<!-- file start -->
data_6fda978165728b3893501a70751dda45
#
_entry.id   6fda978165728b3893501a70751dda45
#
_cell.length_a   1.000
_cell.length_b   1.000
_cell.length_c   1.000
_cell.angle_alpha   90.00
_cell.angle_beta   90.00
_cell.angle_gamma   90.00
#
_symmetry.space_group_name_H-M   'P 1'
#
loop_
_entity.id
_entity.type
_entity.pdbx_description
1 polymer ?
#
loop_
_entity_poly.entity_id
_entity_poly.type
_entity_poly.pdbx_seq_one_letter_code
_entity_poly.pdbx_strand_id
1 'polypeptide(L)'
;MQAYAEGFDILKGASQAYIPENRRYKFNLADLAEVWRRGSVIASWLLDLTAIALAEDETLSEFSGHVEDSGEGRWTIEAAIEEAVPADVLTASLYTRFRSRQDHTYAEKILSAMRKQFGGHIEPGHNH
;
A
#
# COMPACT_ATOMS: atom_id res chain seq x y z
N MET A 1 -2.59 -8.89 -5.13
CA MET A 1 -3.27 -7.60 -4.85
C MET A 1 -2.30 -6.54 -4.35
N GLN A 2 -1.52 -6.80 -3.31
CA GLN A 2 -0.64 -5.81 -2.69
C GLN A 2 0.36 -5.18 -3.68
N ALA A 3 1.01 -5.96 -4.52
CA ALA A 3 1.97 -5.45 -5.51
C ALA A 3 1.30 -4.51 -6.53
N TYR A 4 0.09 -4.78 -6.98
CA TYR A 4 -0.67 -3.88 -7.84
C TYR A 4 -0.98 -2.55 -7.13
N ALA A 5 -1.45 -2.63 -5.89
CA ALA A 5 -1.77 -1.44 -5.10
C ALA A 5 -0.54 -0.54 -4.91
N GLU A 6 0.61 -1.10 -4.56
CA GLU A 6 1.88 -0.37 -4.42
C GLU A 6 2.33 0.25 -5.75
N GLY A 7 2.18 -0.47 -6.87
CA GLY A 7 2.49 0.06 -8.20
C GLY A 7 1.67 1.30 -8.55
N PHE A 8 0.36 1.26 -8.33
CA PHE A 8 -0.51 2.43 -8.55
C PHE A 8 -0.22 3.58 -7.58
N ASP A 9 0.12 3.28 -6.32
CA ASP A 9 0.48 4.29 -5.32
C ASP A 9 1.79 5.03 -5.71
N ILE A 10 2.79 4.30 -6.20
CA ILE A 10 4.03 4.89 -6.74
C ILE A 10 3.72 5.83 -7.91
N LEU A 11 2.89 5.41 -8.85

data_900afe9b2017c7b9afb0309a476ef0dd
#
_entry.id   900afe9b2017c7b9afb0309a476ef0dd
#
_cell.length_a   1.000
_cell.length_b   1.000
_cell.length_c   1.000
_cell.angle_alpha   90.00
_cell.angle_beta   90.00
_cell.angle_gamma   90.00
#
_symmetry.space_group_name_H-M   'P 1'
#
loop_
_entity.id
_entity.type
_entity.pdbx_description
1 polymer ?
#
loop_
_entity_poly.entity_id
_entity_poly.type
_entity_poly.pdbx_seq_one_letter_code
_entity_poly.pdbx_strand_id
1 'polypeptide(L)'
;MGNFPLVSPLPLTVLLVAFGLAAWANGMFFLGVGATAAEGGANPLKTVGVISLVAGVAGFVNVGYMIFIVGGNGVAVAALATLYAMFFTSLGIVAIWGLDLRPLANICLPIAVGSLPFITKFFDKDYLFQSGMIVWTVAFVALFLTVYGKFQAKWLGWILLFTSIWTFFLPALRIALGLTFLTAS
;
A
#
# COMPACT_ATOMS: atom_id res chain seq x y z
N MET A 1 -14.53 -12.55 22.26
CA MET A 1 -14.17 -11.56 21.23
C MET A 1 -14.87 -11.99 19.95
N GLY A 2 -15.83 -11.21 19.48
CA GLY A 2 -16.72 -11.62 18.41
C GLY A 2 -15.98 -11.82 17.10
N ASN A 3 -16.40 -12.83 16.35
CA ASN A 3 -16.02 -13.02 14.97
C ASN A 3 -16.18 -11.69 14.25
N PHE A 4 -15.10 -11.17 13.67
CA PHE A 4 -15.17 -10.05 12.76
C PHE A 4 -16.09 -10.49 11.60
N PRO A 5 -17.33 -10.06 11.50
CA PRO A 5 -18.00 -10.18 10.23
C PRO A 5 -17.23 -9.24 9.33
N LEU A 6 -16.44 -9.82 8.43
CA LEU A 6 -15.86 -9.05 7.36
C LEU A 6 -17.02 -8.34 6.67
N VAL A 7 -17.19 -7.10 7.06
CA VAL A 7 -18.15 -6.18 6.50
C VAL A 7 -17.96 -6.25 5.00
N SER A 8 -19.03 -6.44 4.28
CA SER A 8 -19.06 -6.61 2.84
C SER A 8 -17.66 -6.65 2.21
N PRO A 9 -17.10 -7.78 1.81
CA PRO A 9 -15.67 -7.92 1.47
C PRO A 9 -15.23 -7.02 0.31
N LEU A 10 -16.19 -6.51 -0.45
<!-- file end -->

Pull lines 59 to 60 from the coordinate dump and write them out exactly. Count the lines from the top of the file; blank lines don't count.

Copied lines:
CA ILE A 10 4.03 4.89 -6.74
C ILE A 10 3.72 5.83 -7.91